Whatever the truth the engagement was called off as on December 27 1887 Miles was admitted to the care of Dr Bonville Fox at Brislington House asylum, Bath Road (now Long Fox Manor apartments). Miles had suffered a breakdown after his father’s death in 1883 and was suffering from ‘neurosyphillis’. Miles spent the last four years of his life at Brislington House and died there on July 15 1891 aged 39. The cause of death was verified as “General paralysis of the insane, exhaustion and pneumonia”. He left an estate of £20 and the death informant was Samuel Thatcher, an attendant at the asylum.

Frank Miles’s quiet funeral was held on July 18 where horses drew his coffin to be laid to rest in the churchyard of St Mary’s Church, Almondsbury, where his brother Revd Charles Oswald Miles (1850-1898) was Vicar 1889-92, having been Vicar of Shirehampton 1884-88. The only mourners were three of Miles’ brothers and their wives, including Oswald who conducted the service. The choir sang the hymn Days and moments quickly flying. The wreaths included one from Lucy Hughes. In the evening the bells of Almondsbury church rang a muffled peal.

A plain stone cross in front of a stone wall.

Grave of ‘Frank’ Miles, St Mary’s, Almondsbury. Photo: Tom Sanday, Almondsbury Local History Society.

Frank’s grave on top of a green bank near a stone wall to the right of the lych gate is inscribed “Lord, All Pitying Jesu blest, Grant him thine Eternal Rest”. Despite his incarceration in Brislington House, an exhibition of his portraits and sketches was held at the galleries of Frost and Reed at The Triangle, Bristol in September 1889. Bizarrely reports of his death appeared in March 1888. The Aberdeen Evening Express of March 2 1888 noted Miles was “full of genius, was good natured, pleasant, handsome, liked by many men and loved by many women …. it was he who, with Oscar Wilde, started the Langtry cult…and christened her ‘The Jersey Lily’…. his life ended in abysmal gloom”.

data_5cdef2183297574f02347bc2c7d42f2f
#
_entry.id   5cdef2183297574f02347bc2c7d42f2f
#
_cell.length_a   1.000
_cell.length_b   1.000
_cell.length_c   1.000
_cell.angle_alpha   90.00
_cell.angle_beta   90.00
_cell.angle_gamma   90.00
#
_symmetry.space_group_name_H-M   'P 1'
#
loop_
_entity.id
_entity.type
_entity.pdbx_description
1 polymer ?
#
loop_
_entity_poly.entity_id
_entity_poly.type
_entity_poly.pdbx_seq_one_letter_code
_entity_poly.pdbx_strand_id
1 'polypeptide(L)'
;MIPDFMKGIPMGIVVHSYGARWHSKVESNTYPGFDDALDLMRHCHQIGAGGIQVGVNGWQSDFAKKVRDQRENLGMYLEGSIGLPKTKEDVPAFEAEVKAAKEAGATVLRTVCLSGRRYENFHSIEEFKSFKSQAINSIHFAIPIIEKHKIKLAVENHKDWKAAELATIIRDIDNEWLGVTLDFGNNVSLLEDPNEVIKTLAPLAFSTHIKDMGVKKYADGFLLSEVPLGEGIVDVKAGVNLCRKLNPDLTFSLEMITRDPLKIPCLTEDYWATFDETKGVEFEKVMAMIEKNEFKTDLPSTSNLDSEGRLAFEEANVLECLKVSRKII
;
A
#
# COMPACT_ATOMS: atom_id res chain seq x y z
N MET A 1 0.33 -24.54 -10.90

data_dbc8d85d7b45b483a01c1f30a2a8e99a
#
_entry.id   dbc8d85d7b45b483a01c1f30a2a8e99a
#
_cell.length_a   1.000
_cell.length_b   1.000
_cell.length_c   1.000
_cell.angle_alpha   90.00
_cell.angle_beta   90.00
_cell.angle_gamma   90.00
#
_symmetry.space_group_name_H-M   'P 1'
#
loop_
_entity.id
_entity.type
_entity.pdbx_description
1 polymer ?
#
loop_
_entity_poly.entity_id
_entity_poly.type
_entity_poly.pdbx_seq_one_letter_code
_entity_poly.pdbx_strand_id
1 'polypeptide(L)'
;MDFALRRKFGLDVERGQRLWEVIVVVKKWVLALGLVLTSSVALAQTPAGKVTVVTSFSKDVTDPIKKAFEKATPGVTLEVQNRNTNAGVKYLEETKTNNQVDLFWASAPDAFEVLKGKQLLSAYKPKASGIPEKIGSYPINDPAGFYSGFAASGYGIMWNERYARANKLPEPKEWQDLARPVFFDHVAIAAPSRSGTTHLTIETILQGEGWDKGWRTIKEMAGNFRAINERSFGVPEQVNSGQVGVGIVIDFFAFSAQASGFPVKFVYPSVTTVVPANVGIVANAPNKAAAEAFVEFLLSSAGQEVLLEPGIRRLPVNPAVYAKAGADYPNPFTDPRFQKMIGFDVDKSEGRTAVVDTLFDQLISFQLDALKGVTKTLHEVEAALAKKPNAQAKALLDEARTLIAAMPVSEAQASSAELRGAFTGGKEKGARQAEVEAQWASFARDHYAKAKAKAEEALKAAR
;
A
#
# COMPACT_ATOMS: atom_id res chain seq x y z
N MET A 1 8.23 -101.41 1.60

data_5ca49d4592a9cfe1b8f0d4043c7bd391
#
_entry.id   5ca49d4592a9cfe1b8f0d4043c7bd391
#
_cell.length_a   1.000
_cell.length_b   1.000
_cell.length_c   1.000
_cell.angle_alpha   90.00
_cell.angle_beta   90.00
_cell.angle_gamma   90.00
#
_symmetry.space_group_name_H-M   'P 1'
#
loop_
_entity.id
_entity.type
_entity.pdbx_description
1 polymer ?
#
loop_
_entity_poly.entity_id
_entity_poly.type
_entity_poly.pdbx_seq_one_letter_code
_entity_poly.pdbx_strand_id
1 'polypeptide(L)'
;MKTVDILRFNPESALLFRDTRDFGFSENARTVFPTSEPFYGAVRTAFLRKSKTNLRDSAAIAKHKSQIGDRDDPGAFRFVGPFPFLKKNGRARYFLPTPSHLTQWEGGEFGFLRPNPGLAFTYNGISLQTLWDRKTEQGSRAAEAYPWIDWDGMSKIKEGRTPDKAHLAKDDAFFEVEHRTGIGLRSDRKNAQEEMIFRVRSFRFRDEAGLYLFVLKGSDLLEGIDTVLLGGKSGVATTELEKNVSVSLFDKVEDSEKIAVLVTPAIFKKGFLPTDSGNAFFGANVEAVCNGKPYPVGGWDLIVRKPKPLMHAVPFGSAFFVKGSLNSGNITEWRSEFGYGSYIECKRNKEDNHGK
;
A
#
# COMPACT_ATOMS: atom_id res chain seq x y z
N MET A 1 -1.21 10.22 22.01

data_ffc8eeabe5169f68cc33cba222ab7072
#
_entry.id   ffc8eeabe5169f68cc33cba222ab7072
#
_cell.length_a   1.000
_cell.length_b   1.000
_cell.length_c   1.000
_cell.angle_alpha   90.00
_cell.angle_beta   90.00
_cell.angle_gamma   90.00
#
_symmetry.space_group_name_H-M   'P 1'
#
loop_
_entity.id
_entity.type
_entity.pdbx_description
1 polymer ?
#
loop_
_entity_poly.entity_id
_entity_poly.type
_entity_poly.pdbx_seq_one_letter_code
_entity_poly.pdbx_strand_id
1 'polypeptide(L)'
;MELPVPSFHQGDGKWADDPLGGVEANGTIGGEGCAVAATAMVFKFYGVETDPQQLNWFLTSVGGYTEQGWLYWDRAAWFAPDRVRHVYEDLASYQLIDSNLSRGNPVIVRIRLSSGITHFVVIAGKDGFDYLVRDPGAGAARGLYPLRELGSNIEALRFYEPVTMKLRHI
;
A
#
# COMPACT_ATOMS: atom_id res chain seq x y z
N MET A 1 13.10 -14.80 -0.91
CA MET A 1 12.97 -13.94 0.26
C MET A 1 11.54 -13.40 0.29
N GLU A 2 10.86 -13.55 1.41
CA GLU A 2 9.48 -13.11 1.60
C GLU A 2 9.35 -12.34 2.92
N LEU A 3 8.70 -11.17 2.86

How Lillie Langtry reacted to the news of the death of the man who first sketched her beauty, thereby instigating her career does not appear to have been recorded, but it seems unlikely she ever visited his grave in Almondsbury churchyard, and as far as we know Oscar Wilde never travelled there to stand by the grave of his former lover.

In 1975 the bizarre claim that Frank Miles was Jack the Ripper and committed the horrific murders in Whitechapel in 1888 was made in the book The Complete Jack the Ripper by Donald Rumblelow. To say the claim is fanciful is to put it politely as at the time Miles was 120 miles away, committed in Brislington House asylum.

Lucy Hughes later married a clergyman, Revd Samuel John Sherbrooke Banks in 1895 and had a son and daughter. In 2021 Bristol Old Vic presented an online production of The Picture of Dorian Gray, re-imagined for the 21st century, with gay actor Russell Tovey in the role of Basil Hallward,

On Frank Miles’s grave in Almondsbury churchyard where he lies together with two of his brothers (he was one of 11 siblings) grow pale pink and soft yellow primroses, bright yellow celandines, and crocus, which is appropriate as, apart from being an artist, Miles was also a keen botanist and gardener and contributed regular articles and drawings to the magazine The Garden for ten years from 1877 until he was committed to Brislington House asylum.

A month before Frank’s death Oscar Wilde had the fatal first meeting with Lord Alfred “Bosie” Douglas who was to become his lover and cause of his downfall, sharing as it seems he did with Frank Miles, as Douglas was to write “The love that dare not speak its name”.

Jonathan Rowe, 2021

Frank Miles – Wikipedia:

  2 Responses to “Frank Miles (1852-1891)”

  1. Very well-written article. I would have liked it to be even longer. Have you thought of writing a book about him?

  2. Thank you very much. There is a biography of Frank Miles – “Frank Miles & Oscar Wilde: Such White Lillies” by Molly Whittington-Egan (2008), The Riverdale Press.